Cross-subsidies hamper economic growth: FPCCI – Entreprises & Finance

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KARACHI: Cross-subsidies of the residential and agricultural sectors by the industrial and commercial sectors hamper the overall growth of the economy, as high electricity prices have a negative effect on energy consumption and this ultimately leads to less industrial growth and therefore slows down economic growth.

This was mentioned in a policy advisory board working paper of the Federation of Pakistan Chambers of Commerce and Industry (FPCCI) titled “Unfair Power Tariff for Trade and Industry Policy Advisory Board – Impact of Cross- Subsidization ”.

The Policy Advisory Council – FPCCI aims to provide expert research-based contributions for policy advocacy, ease of doing business initiatives and formalize business community contributions on policy to various government departments, ministries and institutions.

Cross-subsidization is the practice of financing one sector of the economy to the detriment of another, which is quite evident in Pakistan’s electricity sector. The industrial and commercial sectors are charged more than consumers in the residential and agricultural sectors.

The shortfall for DISCO, by keeping NEPRA and GoP taxes and levies at zero, at the weighted average tariff (WAT) of Rs.16.53 / unit, amounts to Rs. 269 billion. Most of this loss is incurred by the “Residential” and “Agriculture” sectors; the loss of the residential and agricultural sector is around Rs.303 billion and Rs.65 billion, receptive; industry, bulk supply and commerce sectors have a surplus of 98 billion rupees.

The residential and agricultural sector, on average, pays a tariff below the recovery rate (RRT), Rs. 18.32 / unit, while all other sectors and consumers pay much more than these rates. Consumers in the industrial and commercial sectors pay on average Rs. 4.06 / unit and Rs. 11.5 / unit more than RRT. Consumers in the commercial and industrial sectors pay 63% and 22% more than the recovery rate, thus subsidizing the deficit sectors.

Industrial and commercial tariffs are lower than residential tariffs in many developing countries, especially countries that have prioritized their industrial growth, namely Vietnam, South Africa, Morocco, Indonesia and the United States. Kenya. African countries like Mali, Uganda and Togo, which have lower nominal GDP per capita than Pakistan, prioritize their industries and charge lower trade tariffs.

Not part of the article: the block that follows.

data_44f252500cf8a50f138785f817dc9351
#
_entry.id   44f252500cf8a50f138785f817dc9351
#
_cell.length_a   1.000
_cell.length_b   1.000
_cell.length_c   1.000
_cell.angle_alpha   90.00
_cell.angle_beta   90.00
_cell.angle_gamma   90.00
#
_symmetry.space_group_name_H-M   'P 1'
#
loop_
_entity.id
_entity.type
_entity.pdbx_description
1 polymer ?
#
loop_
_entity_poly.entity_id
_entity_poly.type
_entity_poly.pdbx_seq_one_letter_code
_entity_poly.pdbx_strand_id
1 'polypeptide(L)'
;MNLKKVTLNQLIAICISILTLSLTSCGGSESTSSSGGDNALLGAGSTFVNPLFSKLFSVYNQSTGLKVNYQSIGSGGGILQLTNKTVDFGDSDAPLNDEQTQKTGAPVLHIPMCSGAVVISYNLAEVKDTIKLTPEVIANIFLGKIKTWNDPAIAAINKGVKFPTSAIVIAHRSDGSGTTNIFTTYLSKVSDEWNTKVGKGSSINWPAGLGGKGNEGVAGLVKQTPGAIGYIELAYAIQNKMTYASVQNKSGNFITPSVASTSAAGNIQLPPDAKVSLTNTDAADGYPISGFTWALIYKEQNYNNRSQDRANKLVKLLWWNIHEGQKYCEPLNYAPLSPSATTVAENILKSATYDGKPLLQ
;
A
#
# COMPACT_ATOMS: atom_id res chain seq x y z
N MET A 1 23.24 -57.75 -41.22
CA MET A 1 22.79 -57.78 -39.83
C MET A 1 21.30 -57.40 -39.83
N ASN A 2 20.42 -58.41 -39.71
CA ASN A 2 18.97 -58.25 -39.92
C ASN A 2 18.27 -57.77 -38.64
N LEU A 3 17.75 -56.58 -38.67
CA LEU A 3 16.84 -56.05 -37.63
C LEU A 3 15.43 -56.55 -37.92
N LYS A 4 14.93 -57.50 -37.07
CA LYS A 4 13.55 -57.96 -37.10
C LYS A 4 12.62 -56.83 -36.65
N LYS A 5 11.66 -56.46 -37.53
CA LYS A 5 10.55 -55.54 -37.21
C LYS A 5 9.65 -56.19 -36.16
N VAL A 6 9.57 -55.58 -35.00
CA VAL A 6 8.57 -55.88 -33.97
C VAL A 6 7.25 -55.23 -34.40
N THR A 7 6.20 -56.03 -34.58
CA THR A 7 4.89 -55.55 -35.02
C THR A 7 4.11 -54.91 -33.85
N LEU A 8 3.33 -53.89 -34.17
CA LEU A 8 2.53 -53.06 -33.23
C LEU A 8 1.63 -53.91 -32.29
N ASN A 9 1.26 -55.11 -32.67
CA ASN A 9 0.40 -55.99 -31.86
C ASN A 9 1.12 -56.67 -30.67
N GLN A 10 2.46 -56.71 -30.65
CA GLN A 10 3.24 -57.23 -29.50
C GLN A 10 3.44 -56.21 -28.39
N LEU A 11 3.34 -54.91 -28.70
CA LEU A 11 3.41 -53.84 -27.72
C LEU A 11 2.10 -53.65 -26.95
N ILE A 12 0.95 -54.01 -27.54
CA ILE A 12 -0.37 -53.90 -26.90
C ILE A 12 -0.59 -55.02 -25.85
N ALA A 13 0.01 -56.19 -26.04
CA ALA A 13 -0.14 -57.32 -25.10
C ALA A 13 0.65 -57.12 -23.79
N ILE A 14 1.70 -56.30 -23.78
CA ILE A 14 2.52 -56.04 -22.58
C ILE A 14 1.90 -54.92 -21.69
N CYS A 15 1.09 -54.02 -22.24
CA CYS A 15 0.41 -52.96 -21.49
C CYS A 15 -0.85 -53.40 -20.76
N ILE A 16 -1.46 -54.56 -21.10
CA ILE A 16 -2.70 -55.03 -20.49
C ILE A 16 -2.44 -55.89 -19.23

As a semi-industrialized country, Pakistan’s industrial and commercial sectors should be given priority in order to stimulate economic activity. In the EU, industries pay almost 42% less than the residential sector. Industrial electricity tariffs in Denmark, Germany, France and Spain are almost 50% lower than residential tariffs.

In the case of the United States, where there is a retail market for electricity, industries and commercial consumers pay about 40% less than residential consumers in all states.

The price of electricity constitutes an important part of the total cost of production for the industrial and commercial sectors; they should be billed at a price to recover the costs of generating electricity, but in Pakistan they are over-billed to subsidize other sectors.

The higher tariffs undermine the overall competitiveness of the industry and therefore; it is imperative to reduce the costs of these productive sectors in order to help our industry regain its competitiveness. It is proposed to tax the commercial and industrial sector at the weighted average tariff (WAT), excluding taxes and surcharges.

If for fiscal year 2020-2021 the WAT had been billed, industries and commercial sectors could have saved Rs 96 billion and Rs 85 billion respectively.

The second solution is to charge the productive sectors at WAT and to subsidize the poor residential consumers with the rich domestic consumers. Second, low-income consumers can receive subsidies directly through the Ehsaas program, which will also help control the abuse of the current regime of tariff concessions based on the amount of consumption.

Copyright Business Recorder, 2021


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